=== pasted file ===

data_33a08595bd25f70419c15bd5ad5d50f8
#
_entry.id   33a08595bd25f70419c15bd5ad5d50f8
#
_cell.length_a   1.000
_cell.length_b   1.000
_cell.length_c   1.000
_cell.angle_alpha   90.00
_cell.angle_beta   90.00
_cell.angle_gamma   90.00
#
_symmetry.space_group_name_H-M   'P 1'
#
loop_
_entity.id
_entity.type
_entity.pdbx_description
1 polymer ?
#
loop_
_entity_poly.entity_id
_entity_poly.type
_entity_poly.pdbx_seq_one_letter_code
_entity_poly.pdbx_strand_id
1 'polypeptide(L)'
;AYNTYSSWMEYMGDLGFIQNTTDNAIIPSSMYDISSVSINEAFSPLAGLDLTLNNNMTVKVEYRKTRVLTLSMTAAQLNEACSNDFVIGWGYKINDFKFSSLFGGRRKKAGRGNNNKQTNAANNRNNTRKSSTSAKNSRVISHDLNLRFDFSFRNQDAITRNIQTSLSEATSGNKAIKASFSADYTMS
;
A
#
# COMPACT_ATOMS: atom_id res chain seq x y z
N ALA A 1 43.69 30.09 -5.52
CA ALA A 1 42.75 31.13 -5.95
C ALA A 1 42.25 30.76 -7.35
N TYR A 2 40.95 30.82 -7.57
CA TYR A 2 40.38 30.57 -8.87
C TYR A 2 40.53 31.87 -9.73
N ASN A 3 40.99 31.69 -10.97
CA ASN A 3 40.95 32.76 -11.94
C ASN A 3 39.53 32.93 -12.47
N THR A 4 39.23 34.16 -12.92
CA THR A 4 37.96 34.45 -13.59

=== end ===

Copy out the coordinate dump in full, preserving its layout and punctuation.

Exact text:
data_33a08595bd25f70419c15bd5ad5d50f8
#
_entry.id   33a08595bd25f70419c15bd5ad5d50f8
#
_cell.length_a   1.000
_cell.length_b   1.000
_cell.length_c   1.000
_cell.angle_alpha   90.00
_cell.angle_beta   90.00
_cell.angle_gamma   90.00
#
_symmetry.space_group_name_H-M   'P 1'
#
loop_
_entity.id
_entity.type
_entity.pdbx_description
1 polymer ?
#
loop_
_entity_poly.entity_id
_entity_poly.type
_entity_poly.pdbx_seq_one_letter_code
_entity_poly.pdbx_strand_id
1 'polypeptide(L)'
;AYNTYSSWMEYMGDLGFIQNTTDNAIIPSSMYDISSVSINEAFSPLAGLDLTLNNNMTVKVEYRKTRVLTLSMTAAQLNEACSNDFVIGWGYKINDFKFSSLFGGRRKKAGRGNNNKQTNAANNRNNTRKSSTSAKNSRVISHDLNLRFDFSFRNQDAITRNIQTSLSEATSGNKAIKASFSADYTMS
;
A
#
# COMPACT_ATOMS: atom_id res chain seq x y z
N ALA A 1 43.69 30.09 -5.52
CA ALA A 1 42.75 31.13 -5.95
C ALA A 1 42.25 30.76 -7.35
N TYR A 2 40.95 30.82 -7.57
CA TYR A 2 40.38 30.57 -8.87
C TYR A 2 40.53 31.87 -9.73
N ASN A 3 40.99 31.69 -10.97
CA ASN A 3 40.95 32.76 -11.94
C ASN A 3 39.53 32.93 -12.47
N THR A 4 39.23 34.16 -12.92
CA THR A 4 37.96 34.45 -13.59